Yes, everyone gets dressed up, and the kids look even cuter than usual. Blah, blah, blah. And I spend two months being tortured by my favorite candy bar, which goes on sale everywhere and taunts me from the shelves of my grocery store. I could be eating so many Butterfingers right now. I could probably eat ten pounds of chocolate peanut-buttery goodness for only $5. Yes, I would gain weight, but it would be totally worth it because of the chocolate peanut-buttery goodness.
For many years I was blissfully unaware that Nestlé was a crummy company, and I was able to relish my chocolate peanut-buttery goodness in blissful ignorance. Now, I no longer buy Butterfingers because they are made by Nestlé. If I find them in my kid’s stash I still eat them, but I absolutely refuse to finance them. Yes, I eat my kid’s candy stash. I can ethically justify stealing my kids’ candy, but I can’t ethically justify funding a company with business practices that deliberately harm people.
I began my own personal Nestlé boycott in 2006 shortly after my second son was born. Honestly, before that, I didn’t know anything about Nestlé as a company. Because I nursed my children, people often sent me links about breastfeeding, usually material that was meant to be either educational or supportive.
Somehow, through those links, I stumbled onto a video about babies dying of malnutrition in Third World countries. It culminated with a story about a mother of twins. The mother was told by a hospital nurse that she wouldn’t be able to produce enough milk for two babies. She never actually tried; instead she nursed one baby from the beginning and fed the other baby formula. However, the water supply where she lived was tainted. So, the baby who nursed thrived, and the baby fed with formula became very ill and wasted away. I found more and more of these stories as I clicked more links, impoverished families who couldn’t afford formula so they diluted it with too much water, and newborns dying because of diseases from water that hadn’t been boiled long enough. Meanwhile, many of the mothers were being told by their own doctors and midwives, that their own milk wasn’t good enough, that they shouldn’t nurse their children. Many of these mothers lived in rural areas, didn’t work outside the home, couldn’t really afford formula, and didn’t have access to clean water or the supplies necessary to sterilize it. In contrast, nursing is free and helps to provide antibodies against many diseases.
The worst stories I read were about Nestlé, food giant extraordinaire, who also happens to produce formula. In the 1970’s there were congressional hearings and a huge uproar about their business practices. The unethical practices included improperly labeling formula and “providing incentive” to doctors and nurses for promoting the use of formula. It was not proven that Nestlé was also sending company representatives to hospitals dressed as nurses, but rumors have it this was happening as well. The pseudo-nurses would then tell new mothers that their formula was healthier and better for babies than breastfeeding. And because the babies were given formula in the hospital, it interfered with establishing lactation.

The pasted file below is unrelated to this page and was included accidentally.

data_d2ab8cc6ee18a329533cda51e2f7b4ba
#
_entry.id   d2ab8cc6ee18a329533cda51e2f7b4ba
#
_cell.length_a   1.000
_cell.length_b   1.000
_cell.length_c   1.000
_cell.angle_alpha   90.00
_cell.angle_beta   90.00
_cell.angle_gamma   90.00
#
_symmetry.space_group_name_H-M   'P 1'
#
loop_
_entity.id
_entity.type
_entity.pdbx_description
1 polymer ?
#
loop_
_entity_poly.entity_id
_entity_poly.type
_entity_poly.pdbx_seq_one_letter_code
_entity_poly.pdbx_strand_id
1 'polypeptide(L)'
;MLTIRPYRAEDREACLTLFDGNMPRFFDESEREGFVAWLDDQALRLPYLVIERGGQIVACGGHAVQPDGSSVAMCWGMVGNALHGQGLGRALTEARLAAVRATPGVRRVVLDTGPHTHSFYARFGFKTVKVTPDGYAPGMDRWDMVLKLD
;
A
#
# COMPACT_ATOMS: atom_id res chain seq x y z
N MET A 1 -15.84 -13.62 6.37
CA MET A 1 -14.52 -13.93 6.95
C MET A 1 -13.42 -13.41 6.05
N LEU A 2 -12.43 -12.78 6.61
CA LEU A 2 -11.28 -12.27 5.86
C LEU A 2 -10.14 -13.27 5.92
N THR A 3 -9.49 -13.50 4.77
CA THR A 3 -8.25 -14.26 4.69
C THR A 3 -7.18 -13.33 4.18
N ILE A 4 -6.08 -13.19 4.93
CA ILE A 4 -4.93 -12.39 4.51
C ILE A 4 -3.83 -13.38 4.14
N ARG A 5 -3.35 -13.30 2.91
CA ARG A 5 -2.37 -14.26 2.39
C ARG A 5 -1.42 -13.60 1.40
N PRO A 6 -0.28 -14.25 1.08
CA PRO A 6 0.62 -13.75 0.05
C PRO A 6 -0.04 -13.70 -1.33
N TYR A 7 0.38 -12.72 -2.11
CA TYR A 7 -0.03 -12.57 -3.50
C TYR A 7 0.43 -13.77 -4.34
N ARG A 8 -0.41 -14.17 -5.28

Now, I’m not going to bash women who don’t nurse. Nursing is a choice, and it’s up to each mother to decide what works for her. However, it is up to the Food and Drug Administration to regulate food and the business practices of those who sell it. Because many countries don’t have the regulations the US has, the most grievous practices were occurring outside the US, and were specific to third world countries.
The Nestlé boycott was officially suspended in 1984 when Nestlé agreed to comply with certain terms, which included labeling their product in the proper language so that it could be prepared properly. Nestlé did win their initial court case due to how difficult it is to prove they “caused death”. In Europe, there were further cases and Nestlé was found in violation of advertising standards. Nestlé is still not carried in many vending machines, universities, and stores in Europe.
Here in the US what happened was simple. Most people forgot. I think we also forget that other parts of the world don’t have access to the same resources and education as those who live in first world countries.
To what extent, can we hold companies accountable for bad business practices? For me personally, I still won’t buy Nestlé , no matter how tempting those damn Butterfingers are. And the tainted formula incident of 2008 did little to help ease my mind about company standards.
Alright, I will be stepping down from my soapbox now, but it’s October 17th. Please remember this post when you go to purchase your Halloween candy. And tell your friends. You’d be surprised how many people don’t know this story.
More Food for Thought:
- Breastfeeding FAQ (enfamil.com)
- Breastfeeding flashmobs: Chinese mothers are abandoning formula (telegraph.co.uk)
- Latch on to reality NYC (welcometothemotherhood.com)
- Nestle baby formula ‘safe’ despite complaints (nzweek.com)